In most cases the lateral pressure from the backfill surcharge1. Estimate the vertical and horizontal spacing of the

can be estimated using the Theory of Elasticity equation [Eq. (11-20)]. One can also use the Bossiness equation for vertical pressure, but it will may be sufficiently accurate to use the 2:1 method [Eq.(5-2)] adjusted for plane strain to give qv= Q/B+Z

Where Q=Bqo for the strip width(side view) and average

reinforcement strips asin Fig. 1-7. Horizontal spacing s is meaningless for both wire grids and geotextile sheets but one must find a suitable vertical spacing h for those materials. The vertical spacing may range from about 0.2 to 1.5 (8 to 60in.). The lateral-earth-pressure diagram is based on a unit width of the wall but is directly proportional to horizontal spacing s.

contact pressure produced by the surcharge ; for point load2. Compute the tensile loads of the several reinforcements as the

s use either a unit width(0.3m or 1 ft) or Eq. (5-3). Since these two methods give greatly differing vertical pressures (the 2:1 is the high and Eq (5-3) is very low) yo may have to use some judgement in what to use perhaps an average of two methods.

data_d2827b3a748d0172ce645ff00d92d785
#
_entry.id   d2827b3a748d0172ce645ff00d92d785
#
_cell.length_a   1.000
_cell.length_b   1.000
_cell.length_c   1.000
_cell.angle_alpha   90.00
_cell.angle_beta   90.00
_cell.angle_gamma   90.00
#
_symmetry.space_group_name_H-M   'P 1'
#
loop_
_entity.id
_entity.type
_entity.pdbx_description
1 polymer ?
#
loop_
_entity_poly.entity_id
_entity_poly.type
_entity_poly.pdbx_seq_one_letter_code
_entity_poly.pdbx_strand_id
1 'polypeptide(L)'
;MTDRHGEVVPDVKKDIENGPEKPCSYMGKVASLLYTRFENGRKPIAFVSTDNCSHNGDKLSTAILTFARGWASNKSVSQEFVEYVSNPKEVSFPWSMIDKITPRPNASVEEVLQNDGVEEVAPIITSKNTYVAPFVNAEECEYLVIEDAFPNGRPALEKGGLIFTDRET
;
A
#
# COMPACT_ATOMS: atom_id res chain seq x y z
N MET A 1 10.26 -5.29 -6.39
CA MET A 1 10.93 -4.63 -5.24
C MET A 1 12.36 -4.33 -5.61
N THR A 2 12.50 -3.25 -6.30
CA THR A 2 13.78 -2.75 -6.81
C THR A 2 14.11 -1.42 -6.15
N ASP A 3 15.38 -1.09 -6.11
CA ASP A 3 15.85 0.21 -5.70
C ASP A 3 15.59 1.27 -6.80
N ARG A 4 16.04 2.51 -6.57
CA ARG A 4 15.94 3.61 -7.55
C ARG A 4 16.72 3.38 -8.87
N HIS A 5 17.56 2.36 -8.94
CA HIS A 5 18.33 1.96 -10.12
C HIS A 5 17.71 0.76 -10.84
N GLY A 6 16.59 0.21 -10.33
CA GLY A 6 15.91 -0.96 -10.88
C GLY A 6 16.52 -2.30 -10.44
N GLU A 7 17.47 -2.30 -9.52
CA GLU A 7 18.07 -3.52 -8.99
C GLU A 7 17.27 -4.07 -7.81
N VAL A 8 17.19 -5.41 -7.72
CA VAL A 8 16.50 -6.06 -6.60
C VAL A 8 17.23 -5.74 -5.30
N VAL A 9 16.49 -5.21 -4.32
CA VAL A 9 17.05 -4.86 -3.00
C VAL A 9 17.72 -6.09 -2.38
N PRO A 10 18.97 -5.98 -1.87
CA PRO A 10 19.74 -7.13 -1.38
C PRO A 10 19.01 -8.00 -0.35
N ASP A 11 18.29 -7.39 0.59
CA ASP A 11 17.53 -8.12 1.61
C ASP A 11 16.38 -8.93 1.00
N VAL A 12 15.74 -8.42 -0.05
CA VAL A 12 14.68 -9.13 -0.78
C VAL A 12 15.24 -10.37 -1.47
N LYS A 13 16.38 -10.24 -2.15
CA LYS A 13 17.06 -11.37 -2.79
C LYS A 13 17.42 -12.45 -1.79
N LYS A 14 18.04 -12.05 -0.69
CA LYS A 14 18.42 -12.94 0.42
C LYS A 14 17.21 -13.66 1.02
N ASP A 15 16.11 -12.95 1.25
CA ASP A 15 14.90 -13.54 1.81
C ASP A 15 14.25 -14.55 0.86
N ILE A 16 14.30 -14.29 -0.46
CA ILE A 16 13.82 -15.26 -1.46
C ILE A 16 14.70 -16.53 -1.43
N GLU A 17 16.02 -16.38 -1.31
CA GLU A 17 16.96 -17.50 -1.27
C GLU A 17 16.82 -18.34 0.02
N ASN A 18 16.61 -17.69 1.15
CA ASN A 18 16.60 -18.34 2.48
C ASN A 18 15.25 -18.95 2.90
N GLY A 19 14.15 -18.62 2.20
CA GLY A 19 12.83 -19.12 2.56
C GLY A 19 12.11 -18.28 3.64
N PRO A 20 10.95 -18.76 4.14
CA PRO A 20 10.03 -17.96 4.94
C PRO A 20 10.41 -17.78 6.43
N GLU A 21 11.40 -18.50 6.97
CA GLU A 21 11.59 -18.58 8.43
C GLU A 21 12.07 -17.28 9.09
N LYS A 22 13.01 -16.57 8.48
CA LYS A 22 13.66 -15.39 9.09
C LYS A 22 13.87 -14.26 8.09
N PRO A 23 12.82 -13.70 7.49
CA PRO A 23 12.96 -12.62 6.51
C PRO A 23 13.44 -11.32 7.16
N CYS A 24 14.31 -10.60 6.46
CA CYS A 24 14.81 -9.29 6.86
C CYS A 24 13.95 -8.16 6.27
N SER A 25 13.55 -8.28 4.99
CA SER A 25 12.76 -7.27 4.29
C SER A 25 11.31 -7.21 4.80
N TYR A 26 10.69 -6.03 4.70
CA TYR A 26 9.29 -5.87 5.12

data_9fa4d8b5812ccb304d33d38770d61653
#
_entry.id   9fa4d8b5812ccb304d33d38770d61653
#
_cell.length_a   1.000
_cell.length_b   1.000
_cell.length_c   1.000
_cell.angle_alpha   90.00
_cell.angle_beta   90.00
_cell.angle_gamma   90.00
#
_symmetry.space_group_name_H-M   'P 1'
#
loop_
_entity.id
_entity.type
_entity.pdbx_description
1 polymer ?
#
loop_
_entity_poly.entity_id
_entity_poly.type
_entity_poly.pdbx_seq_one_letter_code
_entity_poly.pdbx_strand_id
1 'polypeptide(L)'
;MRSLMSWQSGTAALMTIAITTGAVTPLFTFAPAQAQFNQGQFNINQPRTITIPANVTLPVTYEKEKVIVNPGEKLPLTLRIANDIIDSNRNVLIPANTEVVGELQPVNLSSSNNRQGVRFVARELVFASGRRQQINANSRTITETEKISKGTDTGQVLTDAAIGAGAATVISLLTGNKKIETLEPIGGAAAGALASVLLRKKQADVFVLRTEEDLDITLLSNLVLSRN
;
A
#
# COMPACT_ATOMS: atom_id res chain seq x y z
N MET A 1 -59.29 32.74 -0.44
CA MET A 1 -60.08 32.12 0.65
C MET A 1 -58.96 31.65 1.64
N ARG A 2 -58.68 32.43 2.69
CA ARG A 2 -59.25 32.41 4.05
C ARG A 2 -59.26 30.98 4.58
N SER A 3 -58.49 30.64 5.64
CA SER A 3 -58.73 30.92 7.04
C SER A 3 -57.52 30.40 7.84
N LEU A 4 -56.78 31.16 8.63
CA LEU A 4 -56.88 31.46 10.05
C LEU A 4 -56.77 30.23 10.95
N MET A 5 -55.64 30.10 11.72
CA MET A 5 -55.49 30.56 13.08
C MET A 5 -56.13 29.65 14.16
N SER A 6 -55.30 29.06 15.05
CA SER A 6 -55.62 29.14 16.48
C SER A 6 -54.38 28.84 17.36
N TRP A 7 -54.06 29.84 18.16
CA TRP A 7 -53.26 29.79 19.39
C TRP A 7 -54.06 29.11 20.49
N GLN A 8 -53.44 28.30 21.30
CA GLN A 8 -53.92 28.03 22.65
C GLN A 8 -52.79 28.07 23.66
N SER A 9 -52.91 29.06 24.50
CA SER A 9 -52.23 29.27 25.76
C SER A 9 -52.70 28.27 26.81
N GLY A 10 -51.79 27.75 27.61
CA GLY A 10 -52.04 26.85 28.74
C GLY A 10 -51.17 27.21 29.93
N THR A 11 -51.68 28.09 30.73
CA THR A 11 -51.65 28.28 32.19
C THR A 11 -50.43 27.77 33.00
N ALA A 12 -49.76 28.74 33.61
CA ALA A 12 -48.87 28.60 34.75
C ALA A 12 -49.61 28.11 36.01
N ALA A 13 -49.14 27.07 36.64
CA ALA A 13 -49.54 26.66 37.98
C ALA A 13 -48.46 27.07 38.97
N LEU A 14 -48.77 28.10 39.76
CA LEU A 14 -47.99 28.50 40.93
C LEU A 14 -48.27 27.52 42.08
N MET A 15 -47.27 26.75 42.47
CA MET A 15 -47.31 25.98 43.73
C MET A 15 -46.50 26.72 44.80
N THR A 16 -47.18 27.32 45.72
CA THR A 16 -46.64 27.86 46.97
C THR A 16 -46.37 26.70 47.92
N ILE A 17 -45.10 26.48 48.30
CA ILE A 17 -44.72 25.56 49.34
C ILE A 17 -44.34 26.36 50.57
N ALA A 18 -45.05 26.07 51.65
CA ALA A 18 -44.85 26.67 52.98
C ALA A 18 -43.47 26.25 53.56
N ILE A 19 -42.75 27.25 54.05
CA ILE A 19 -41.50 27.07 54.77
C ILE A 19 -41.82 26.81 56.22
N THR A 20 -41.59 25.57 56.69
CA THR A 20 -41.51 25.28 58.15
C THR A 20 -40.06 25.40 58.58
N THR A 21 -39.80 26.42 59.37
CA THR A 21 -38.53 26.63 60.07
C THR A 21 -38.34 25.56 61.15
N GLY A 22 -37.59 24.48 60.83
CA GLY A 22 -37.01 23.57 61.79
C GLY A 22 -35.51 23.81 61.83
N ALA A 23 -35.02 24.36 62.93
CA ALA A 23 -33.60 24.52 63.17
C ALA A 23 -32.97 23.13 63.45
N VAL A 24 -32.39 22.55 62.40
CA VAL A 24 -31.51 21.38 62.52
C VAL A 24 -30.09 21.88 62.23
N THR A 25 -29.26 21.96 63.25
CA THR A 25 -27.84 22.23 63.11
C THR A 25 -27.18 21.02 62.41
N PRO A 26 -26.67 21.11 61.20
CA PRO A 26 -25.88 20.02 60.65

B= strip width; you implicitly using L=1 unit of

area of the pressure diagram contributing to the strip. This calculation can usually be done with sufficient accuracy by computing the total lateral pressure at the strip (see Fig. 1-6) level,

qh,I = qh + qh

(1-1)

width.

where qh = Rankine or Coulomb lateral earth pressure, taking into account backfill slope and any uniform surcharge

qh = lateral pressure from any concentrated backfill surcharge; obtain using your computer program SMBLP1 With the average pressure obtained from Eq. (1-1), the strip tensile force can be computed as

Ti = Acqh,I (1-1a)

Where Ac = contributory area, computed ( Including the Horizontal spacing s) as

Figure 1.6; General wall case with surcharge on backfill as from a road or other construction.

Linearizing the surcharge pressure profile as shown is sufficiently accurate, Laba and Kennedy (1986) used the 2:1 vertical pressure method [Eq. (5.2)] as shown in Fig. 1-5 with reasonably good results. In this figure Eq. (5.2) is being used to get a pressure increase in the zone L1 so that the friction resistance FR for the effective lengths (Le = L1 + L2) is

Fr = tan [(z + q) L1 + zL2]

Where terms are identified in Fig. 1.5